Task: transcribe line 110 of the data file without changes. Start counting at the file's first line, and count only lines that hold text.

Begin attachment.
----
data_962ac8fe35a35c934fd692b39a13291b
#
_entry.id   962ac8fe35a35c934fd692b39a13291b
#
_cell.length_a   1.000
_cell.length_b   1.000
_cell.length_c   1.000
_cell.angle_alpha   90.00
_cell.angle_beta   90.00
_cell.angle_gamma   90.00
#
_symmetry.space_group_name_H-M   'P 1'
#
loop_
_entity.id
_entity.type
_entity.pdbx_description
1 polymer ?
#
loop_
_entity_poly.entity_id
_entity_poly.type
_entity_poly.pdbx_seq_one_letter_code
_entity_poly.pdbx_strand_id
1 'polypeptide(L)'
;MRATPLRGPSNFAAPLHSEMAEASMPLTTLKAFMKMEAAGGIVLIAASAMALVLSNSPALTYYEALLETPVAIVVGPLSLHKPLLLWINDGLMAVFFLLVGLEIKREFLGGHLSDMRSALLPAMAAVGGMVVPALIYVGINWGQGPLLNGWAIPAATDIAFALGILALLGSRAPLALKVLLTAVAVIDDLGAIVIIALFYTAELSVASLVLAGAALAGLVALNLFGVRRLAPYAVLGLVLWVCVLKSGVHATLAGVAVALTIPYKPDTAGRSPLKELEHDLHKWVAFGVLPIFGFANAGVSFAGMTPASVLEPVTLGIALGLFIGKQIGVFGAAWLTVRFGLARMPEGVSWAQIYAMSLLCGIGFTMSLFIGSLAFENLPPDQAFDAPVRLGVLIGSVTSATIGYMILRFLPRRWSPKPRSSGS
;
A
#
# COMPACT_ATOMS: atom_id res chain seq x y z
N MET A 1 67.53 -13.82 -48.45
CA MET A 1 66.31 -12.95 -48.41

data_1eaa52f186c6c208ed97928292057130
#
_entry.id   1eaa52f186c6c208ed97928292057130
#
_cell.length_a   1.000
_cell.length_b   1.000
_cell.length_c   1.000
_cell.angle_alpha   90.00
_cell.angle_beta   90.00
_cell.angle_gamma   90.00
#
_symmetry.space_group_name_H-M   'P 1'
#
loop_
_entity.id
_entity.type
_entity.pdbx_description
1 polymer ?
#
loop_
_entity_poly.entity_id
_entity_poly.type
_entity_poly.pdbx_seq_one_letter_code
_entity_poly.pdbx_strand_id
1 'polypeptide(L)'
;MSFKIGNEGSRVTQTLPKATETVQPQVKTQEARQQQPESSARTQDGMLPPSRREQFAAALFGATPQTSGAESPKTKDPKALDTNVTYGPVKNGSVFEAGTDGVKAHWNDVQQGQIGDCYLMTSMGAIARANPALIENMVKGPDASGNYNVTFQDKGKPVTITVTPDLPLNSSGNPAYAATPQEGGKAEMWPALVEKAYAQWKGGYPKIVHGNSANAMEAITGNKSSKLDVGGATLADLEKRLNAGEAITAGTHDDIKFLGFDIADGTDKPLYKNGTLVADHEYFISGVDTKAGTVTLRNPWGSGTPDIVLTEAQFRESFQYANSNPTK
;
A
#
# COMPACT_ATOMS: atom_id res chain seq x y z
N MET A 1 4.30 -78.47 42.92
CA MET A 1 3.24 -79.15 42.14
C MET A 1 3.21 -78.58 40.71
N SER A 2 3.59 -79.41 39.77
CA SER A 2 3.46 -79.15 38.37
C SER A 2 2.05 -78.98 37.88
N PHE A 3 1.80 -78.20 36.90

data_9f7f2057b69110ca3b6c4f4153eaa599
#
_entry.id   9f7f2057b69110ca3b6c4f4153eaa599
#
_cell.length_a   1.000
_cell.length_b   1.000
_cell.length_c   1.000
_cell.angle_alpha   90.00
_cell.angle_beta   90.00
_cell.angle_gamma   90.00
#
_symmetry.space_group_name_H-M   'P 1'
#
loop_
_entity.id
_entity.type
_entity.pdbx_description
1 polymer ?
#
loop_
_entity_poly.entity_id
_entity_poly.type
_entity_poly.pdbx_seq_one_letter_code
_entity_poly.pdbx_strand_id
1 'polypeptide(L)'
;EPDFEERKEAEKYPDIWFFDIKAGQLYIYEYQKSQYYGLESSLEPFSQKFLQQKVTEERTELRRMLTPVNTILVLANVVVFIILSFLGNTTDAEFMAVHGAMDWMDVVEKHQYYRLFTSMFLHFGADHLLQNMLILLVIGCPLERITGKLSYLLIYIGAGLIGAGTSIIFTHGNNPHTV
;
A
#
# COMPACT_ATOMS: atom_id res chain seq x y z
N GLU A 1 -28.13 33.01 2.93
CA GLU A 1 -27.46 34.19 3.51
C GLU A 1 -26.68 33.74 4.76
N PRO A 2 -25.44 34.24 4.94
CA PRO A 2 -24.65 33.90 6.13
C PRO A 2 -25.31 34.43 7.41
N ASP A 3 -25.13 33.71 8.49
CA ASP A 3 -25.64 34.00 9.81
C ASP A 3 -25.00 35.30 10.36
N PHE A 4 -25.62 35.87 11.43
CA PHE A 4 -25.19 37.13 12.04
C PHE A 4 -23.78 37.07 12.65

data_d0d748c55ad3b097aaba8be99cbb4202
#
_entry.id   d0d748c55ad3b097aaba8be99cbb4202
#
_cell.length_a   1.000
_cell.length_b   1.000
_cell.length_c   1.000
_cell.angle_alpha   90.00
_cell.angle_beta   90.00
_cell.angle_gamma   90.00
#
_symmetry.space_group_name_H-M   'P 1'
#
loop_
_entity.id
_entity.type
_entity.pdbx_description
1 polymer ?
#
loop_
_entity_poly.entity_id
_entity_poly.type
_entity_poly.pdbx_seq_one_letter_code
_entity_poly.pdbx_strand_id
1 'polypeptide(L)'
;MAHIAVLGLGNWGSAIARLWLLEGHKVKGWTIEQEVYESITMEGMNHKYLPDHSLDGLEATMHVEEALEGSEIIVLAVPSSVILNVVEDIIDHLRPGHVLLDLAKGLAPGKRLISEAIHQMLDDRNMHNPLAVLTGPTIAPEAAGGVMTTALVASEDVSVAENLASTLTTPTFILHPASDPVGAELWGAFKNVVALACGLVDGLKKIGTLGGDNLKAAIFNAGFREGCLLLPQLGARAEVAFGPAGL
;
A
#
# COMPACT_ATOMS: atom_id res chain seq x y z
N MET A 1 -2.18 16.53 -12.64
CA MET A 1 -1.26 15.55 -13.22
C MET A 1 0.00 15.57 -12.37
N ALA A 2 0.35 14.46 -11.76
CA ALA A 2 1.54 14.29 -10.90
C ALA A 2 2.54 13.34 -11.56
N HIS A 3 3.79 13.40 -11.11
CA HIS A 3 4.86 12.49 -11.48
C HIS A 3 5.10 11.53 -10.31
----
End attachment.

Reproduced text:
CA PHE A 4 -25.19 37.13 12.04